Conservationist Bulu Imam, once a former professional tiger and rogue-elephant hunter, points out that there is a difference between tiger and elephant migration, in that while tigers often migrate to find a mate, elephants generally migrate for food. Some corridors suitable for tigers therefore may not be suitable for elephants, which can lead to conflict. The northern Jharkhand corridor is one of those, according to Imam: “Whenever elephants have been forced to use this northern corridor there has been man-elephant conflict resulting in large numbers of human deaths. In February 1973 a herd of four elephants began killing people in this northern corridor and I was called on to hunt them down. I completed this unpleasant job in October of the same year. The elephants had killed several hundred people by that time.”

T he environment in the region remains severely threatened. Environmental clearance was recently given to a new opencast coal mine at Punkhri-Bawardih, a small town located in pristine agricultural land about 30 km to the southwest of Hazaribagh town. Apart from the loss of some 40 square km of agricultural land and forest, around 14,000 families are expected to become displaced. These are mostly Adivasis, the tribal people native to the region. The Adivasis are so indigenous that rock art dated to Paleolithic times, 5,000 or more years ago, found nearby, is virtually identical to the religious painting still used to decorate Adivasi houses for weddings and the Sohrai harvest festival.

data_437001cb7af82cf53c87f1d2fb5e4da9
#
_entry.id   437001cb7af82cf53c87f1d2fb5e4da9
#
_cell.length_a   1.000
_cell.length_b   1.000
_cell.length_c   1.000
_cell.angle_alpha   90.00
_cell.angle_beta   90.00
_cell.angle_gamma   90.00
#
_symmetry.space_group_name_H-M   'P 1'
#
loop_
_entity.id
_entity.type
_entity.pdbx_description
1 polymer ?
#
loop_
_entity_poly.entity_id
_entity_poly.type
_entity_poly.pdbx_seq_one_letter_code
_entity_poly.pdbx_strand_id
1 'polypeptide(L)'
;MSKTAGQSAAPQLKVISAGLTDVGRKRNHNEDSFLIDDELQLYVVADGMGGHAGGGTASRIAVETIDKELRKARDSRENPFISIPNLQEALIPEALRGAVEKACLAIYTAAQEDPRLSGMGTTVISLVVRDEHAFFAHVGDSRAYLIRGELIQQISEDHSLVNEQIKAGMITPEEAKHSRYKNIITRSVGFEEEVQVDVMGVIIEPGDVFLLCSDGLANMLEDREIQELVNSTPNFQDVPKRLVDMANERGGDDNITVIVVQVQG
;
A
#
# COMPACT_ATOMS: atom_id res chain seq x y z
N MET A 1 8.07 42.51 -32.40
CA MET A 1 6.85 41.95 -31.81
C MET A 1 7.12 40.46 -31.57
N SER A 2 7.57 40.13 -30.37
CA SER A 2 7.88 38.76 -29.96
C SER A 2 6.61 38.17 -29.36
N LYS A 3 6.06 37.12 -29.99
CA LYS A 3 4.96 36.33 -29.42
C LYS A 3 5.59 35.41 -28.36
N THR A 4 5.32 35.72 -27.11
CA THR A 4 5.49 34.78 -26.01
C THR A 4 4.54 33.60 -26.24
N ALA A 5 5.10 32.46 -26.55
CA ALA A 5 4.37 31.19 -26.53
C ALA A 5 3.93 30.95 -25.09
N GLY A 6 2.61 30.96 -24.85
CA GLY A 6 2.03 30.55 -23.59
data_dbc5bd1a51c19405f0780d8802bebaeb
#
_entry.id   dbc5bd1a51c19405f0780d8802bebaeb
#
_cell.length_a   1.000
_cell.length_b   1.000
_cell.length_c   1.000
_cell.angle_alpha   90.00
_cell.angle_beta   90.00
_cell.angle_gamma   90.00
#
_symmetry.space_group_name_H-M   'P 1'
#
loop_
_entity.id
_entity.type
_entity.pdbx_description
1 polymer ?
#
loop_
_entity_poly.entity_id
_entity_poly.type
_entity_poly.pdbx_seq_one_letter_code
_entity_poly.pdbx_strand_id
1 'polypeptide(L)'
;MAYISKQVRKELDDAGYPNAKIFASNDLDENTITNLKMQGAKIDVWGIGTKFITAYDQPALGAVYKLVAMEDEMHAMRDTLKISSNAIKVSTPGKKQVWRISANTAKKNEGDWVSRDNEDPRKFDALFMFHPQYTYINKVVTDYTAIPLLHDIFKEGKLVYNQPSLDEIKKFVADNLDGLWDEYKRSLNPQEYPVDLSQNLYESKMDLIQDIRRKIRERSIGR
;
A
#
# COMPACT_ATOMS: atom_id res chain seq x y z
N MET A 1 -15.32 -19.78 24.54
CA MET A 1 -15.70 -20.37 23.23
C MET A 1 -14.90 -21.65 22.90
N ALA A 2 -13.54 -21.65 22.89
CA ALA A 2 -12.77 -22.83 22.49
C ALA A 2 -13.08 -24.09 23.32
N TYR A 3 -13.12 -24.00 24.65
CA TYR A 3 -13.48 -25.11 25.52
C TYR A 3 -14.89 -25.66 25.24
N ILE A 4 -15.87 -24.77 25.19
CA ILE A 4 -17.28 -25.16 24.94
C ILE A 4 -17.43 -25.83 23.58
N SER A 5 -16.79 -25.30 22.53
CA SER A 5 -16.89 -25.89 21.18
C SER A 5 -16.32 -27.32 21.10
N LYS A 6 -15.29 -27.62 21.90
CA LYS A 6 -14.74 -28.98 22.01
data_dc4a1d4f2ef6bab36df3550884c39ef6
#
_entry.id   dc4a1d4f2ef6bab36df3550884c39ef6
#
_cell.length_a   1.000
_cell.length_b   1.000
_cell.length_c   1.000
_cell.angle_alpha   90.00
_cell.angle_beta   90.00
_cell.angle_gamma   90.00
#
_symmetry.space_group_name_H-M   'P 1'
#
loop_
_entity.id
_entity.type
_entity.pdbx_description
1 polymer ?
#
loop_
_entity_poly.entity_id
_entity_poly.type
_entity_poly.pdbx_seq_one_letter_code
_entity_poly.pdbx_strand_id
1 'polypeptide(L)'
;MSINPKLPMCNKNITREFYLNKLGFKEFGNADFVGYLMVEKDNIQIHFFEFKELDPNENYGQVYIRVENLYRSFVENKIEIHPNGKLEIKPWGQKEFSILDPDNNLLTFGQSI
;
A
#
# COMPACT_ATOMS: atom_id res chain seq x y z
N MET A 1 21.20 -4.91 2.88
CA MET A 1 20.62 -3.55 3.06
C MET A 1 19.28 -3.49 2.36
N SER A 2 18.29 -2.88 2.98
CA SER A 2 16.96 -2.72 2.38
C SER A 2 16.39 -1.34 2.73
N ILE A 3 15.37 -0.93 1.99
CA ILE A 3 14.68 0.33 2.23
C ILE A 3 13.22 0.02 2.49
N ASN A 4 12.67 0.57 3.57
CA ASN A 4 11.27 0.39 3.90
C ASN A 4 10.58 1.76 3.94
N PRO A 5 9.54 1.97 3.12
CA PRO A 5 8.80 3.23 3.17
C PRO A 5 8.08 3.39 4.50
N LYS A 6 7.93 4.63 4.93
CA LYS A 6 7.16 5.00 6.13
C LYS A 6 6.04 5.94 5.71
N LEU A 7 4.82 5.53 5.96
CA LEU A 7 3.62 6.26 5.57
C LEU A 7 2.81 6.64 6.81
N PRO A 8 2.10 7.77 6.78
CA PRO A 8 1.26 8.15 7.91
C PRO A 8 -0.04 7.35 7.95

Such large-scale human displacements have helped fuel a grinding Maoist-Communist-inspired insurgency across India’s east-central states, including Jharkhand, Orissa and Chattisgarh. In Chattisgarh in March 2007, 55 police were killed when suspected Maoist insurgents attacked their camp. Violence is also expected as fierce local opposition grows to the newly approved mine in Jharkhand.

Small-scale farmers displaced by such mammoth industrial development projects often become destitute, and turn to a hazardous way of life where entire families will go underground in disused coal mines. Men and women dig the coal, and children bring it to the surface. The coal is then sold to a “coal-pusher,” a man who ties coal bags to his bicycle, which he then pushes for up to two days to get into town, where the coal is sold for perhaps 300 yen. Virtually all the coal used by Jharkhand’s ordinary people comes from such mining, which is classified as illegal. These illegal miners frequently risk death, many being killed by underground mine collapses, and are often harassed by police.